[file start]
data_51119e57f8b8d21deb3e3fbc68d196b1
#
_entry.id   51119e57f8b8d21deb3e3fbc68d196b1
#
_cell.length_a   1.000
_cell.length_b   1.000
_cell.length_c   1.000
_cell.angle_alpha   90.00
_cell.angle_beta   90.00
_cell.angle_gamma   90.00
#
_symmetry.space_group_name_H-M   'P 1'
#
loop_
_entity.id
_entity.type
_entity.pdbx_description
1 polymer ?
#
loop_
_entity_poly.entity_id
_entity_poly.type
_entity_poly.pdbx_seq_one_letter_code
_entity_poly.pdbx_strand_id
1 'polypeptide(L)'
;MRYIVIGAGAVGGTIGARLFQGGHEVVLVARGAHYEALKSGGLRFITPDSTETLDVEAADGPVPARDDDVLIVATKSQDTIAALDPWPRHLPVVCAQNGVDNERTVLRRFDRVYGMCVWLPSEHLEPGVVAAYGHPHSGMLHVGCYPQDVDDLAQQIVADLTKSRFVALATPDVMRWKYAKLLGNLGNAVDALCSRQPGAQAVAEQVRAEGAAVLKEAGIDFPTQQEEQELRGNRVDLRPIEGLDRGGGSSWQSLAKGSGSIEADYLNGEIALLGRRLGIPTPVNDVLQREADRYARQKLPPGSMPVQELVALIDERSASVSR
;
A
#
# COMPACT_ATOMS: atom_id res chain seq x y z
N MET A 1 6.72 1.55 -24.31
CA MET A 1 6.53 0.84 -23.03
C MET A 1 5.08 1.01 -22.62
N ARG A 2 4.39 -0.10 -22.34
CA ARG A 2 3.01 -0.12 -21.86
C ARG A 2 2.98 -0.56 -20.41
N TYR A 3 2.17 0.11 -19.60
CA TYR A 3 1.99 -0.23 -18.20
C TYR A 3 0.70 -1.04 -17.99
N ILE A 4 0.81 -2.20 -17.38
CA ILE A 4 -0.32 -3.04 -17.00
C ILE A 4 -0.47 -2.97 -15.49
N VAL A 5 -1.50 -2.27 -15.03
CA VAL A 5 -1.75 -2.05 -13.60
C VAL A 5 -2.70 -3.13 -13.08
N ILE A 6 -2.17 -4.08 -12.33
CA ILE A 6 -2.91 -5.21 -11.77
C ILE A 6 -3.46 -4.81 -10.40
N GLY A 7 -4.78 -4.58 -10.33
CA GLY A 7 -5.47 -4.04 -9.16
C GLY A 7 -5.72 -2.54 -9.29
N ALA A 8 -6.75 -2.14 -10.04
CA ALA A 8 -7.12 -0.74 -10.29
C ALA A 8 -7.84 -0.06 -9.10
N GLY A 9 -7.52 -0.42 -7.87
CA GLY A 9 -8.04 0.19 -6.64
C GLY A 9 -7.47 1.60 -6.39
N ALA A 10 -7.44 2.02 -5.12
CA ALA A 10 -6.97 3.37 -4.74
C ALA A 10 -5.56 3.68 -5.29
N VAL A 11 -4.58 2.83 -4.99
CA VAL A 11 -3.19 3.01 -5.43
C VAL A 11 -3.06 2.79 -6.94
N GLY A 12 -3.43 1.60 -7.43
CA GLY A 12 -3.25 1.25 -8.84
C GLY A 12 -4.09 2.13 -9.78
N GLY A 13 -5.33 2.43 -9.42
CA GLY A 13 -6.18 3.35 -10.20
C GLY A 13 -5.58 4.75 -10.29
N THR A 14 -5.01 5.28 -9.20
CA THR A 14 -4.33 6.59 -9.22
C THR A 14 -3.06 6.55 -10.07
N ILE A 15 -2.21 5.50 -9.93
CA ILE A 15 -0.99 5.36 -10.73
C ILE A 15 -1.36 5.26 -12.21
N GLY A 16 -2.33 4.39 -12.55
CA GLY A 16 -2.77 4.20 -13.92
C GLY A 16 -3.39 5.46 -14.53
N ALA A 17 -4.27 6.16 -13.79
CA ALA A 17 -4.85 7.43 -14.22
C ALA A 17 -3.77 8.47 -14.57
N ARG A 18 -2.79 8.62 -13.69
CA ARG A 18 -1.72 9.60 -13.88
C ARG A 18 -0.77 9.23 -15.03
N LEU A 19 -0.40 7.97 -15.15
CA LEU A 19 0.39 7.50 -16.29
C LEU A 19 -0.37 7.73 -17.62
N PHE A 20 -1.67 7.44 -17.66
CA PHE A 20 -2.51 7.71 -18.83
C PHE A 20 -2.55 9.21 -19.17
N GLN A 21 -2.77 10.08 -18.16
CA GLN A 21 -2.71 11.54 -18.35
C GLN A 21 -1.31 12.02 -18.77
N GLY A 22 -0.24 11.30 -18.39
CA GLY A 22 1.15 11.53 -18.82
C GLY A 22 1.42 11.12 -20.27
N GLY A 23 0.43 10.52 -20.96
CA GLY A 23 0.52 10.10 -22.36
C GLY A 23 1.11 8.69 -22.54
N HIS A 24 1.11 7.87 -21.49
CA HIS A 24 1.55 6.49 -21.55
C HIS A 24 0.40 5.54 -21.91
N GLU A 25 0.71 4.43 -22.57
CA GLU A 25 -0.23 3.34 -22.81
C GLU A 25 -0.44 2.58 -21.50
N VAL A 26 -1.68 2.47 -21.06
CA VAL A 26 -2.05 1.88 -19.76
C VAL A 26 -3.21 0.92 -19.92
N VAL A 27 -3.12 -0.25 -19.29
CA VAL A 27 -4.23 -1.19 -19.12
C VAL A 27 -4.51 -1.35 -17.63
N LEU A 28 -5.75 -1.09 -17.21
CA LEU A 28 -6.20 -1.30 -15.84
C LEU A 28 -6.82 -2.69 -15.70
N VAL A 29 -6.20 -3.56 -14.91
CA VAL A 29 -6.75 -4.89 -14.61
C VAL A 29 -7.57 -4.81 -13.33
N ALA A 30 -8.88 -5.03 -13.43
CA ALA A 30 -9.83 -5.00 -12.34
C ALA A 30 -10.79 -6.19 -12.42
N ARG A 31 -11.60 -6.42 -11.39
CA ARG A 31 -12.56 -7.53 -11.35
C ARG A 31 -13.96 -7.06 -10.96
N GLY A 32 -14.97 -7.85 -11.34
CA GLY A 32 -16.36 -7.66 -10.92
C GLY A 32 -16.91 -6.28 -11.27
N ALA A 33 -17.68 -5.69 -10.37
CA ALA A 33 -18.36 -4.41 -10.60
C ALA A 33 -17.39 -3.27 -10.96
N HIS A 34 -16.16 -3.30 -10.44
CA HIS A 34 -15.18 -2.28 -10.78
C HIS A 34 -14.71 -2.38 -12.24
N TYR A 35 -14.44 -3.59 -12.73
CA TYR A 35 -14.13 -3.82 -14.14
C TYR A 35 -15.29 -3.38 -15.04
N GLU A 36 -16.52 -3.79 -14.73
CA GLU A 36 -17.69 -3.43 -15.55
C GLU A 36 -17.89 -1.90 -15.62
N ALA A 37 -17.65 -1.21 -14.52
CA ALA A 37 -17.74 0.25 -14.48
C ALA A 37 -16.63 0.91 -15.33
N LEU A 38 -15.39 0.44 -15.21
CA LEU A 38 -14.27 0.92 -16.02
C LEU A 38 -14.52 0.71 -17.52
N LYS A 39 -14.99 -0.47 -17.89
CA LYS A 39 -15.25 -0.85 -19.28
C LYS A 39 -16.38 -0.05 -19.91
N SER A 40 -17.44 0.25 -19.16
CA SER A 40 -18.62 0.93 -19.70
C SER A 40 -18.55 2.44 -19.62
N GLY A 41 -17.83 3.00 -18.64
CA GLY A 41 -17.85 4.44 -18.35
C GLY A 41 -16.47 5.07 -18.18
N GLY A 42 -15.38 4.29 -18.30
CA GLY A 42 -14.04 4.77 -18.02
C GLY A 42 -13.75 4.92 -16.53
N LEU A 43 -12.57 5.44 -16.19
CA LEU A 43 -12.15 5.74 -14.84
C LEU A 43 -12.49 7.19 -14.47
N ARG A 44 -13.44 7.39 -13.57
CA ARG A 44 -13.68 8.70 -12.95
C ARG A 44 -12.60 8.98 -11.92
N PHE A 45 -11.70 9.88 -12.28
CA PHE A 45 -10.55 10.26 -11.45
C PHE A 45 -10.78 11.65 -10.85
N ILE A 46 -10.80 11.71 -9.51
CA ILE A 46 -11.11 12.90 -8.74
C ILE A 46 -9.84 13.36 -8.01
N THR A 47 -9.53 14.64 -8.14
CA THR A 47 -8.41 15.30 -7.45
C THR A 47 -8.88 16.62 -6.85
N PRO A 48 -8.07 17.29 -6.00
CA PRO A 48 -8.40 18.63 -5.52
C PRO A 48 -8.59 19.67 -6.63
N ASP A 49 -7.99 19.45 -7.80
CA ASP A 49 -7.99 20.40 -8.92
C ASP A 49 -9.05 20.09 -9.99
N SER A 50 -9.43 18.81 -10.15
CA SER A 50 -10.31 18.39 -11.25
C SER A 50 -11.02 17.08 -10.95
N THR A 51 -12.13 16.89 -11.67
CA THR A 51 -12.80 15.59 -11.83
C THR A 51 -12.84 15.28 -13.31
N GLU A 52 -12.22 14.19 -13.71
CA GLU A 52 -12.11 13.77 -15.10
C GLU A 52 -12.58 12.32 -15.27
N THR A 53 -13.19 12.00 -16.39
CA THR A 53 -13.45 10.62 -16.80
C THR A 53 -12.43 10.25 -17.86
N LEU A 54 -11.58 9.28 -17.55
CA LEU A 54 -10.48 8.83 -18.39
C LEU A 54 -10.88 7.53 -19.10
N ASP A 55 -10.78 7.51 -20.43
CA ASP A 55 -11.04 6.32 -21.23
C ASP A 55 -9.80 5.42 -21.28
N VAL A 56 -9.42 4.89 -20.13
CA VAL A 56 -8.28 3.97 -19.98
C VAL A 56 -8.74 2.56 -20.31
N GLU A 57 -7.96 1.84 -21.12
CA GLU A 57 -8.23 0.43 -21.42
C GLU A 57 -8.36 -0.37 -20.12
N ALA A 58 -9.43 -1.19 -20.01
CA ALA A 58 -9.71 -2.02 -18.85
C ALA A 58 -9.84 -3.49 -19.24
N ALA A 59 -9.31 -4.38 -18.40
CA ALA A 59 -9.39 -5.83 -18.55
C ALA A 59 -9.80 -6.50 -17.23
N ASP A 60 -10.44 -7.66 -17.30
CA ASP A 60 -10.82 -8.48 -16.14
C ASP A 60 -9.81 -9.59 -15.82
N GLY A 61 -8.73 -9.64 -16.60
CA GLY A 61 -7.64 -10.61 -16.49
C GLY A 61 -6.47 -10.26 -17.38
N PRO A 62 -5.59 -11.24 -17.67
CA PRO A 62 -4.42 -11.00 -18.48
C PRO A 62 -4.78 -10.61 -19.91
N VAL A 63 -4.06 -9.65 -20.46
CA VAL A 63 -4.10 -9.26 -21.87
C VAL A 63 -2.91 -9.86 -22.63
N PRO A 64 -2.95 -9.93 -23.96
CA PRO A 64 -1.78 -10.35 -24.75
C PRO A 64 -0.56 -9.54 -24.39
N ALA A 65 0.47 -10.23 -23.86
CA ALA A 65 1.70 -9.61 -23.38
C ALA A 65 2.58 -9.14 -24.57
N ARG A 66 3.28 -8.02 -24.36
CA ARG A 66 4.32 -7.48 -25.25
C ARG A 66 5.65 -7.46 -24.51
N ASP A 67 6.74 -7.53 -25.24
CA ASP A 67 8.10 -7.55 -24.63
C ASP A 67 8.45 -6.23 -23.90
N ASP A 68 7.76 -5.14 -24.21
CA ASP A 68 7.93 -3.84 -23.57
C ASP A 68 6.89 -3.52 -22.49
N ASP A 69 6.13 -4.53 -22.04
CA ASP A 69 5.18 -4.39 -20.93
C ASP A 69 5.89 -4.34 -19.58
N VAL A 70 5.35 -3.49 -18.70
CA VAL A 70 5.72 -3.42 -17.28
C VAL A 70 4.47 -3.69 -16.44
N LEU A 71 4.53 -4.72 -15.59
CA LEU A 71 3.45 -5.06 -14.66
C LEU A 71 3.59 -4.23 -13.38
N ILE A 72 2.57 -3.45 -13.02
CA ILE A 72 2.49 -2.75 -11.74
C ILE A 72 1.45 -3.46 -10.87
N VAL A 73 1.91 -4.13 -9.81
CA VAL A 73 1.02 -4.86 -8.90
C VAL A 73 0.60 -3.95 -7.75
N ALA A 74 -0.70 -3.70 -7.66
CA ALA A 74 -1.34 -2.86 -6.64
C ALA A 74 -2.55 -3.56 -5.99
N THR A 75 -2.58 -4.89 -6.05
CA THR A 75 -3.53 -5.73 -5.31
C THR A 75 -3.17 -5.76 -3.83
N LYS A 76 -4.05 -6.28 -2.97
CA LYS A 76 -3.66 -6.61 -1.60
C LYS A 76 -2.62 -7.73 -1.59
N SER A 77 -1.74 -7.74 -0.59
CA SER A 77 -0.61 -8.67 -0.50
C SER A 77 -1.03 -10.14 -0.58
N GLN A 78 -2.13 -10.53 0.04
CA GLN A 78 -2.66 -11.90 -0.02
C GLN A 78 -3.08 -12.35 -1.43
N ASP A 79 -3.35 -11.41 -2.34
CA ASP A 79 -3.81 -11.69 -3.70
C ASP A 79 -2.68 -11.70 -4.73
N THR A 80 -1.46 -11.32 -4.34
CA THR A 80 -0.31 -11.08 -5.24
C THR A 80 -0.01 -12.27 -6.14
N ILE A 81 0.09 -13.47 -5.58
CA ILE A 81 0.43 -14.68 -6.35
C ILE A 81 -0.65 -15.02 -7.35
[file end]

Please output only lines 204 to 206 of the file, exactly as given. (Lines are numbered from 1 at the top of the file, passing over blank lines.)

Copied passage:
C ALA A 58 -9.84 -3.49 -19.24
N ALA A 59 -9.31 -4.38 -18.40
CA ALA A 59 -9.39 -5.83 -18.55